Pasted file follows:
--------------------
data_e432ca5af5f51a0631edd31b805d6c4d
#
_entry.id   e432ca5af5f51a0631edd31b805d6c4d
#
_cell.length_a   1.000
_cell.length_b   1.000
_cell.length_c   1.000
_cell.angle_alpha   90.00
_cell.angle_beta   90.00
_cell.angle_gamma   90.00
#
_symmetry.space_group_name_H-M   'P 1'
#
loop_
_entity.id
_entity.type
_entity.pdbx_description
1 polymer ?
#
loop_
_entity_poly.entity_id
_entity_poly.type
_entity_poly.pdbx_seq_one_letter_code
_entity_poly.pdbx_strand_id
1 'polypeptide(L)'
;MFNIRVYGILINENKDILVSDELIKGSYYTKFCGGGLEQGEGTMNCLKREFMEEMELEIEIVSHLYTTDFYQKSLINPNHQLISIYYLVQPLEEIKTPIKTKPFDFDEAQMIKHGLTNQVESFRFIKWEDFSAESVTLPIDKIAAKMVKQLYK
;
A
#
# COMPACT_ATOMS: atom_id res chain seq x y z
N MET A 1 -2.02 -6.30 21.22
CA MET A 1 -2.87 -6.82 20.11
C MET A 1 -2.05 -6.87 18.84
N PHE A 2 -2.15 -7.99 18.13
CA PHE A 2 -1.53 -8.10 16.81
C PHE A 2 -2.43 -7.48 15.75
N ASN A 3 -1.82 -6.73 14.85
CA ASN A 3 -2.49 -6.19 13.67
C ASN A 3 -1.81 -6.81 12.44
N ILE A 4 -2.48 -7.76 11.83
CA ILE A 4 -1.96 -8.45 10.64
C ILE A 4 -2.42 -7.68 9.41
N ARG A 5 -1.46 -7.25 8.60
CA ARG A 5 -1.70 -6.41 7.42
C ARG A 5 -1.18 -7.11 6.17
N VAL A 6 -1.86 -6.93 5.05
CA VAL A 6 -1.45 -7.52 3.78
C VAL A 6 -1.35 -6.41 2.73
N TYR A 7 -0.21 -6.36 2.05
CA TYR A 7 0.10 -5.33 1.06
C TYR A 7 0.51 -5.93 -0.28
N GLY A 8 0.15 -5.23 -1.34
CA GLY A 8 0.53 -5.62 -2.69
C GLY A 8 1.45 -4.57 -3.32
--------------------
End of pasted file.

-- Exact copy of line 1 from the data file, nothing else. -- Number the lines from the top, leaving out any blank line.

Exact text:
data_e432ca5af5f51a0631edd31b805d6c4d